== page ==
Food Insecurity Worsens as Pandemic Aid Disappears

By Dennis Archambault

As the news media warns about the impending end of pandemic assistance, much attention has been paid to expanded Medicaid eligibility – rightfully so. Thousands of people are at risk of losing their Medicaid coverage. However, there are other social determinants of health affected by the end of this policy – notably food assistance. An estimated 1.3 million residents in Michigan will experience a drop in food assistance.

In light of inflationary pressures, this is a significant added cost of living, complicating efforts to encourage people to make healthier choices in their meal preparation. People will increasingly be forced to select lower cost options for food, and when the money runs out they’ll look for food pantries. “When a household falls on tough times, food is often the first thing that gets cut from the budget because it’s one of the quickest ways that a family can respond to hardship,” according to Julie Cassidy, a senior policy analyst at the Michigan League for Public Policy. She told the Detroit Free Pressthat families are facing a cliff as the extra food aid, rental assistance, and Medicaid coverage are eliminated.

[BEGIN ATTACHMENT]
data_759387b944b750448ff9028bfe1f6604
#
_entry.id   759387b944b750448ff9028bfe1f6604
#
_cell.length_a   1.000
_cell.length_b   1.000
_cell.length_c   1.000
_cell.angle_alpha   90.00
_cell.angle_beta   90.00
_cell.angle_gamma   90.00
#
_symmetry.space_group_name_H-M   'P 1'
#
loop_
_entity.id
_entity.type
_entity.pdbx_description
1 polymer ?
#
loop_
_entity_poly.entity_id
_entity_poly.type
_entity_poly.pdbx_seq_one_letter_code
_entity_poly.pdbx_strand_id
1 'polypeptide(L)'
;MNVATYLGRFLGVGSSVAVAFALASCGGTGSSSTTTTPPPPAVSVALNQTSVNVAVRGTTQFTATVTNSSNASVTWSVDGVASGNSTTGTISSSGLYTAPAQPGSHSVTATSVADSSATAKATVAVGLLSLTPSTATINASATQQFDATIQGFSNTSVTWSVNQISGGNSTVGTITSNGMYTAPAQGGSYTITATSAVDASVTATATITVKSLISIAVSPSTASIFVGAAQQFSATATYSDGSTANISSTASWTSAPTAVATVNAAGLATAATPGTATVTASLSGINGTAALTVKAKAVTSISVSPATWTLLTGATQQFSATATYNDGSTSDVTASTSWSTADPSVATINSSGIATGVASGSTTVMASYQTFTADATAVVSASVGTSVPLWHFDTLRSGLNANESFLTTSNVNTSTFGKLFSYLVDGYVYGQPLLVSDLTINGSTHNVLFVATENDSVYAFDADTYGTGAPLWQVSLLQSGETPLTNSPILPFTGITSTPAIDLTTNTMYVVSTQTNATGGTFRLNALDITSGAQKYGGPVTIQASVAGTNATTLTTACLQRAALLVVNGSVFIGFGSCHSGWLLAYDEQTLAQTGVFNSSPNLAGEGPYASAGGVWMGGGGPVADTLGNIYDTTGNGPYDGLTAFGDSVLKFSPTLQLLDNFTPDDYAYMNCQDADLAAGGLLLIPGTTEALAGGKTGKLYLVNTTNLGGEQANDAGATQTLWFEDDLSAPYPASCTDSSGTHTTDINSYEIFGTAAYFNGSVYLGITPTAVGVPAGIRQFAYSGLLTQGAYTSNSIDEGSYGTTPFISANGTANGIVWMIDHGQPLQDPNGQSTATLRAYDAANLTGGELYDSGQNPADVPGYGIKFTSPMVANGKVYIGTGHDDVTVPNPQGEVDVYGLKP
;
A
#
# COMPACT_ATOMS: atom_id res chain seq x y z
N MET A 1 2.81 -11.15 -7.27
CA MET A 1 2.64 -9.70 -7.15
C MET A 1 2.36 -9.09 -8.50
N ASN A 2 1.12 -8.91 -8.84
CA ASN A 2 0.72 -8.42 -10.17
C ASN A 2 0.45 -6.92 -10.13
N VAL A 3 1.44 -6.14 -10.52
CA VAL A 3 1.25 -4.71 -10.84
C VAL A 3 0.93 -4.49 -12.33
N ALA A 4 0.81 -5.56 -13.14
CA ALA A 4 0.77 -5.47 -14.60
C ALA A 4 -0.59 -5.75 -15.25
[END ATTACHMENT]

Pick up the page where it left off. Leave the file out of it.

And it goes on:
Even with the pandemic assistance, food insecurity affected low-income households during the pandemic, according to a released by the Food Security Council, created by Gov. Whitmer to examine the scope and reasons behind food insecurity in the state. The advisory group submitted its findings and recommendations to the governor last month.

Community food pantries, once an emergency source of food for families experiencing hard times, are becoming more of a normal supplement for what families can afford to buy with their own resources. And often those products are processed, which may compromise the health of those sensitive to sodium and sugar.

As the state’s Task Force on Racial Disparities evolves into its next phase, ongoing social determinants like the ability to afford sufficient nutritious food should be a major discussion point. While this certainly affects minorities, food insecurity is a persistent aspect of poverty that affects all low-income households, and indirectly community health.

Dennis Archambault is vice president of Public Affairs for Authority Health.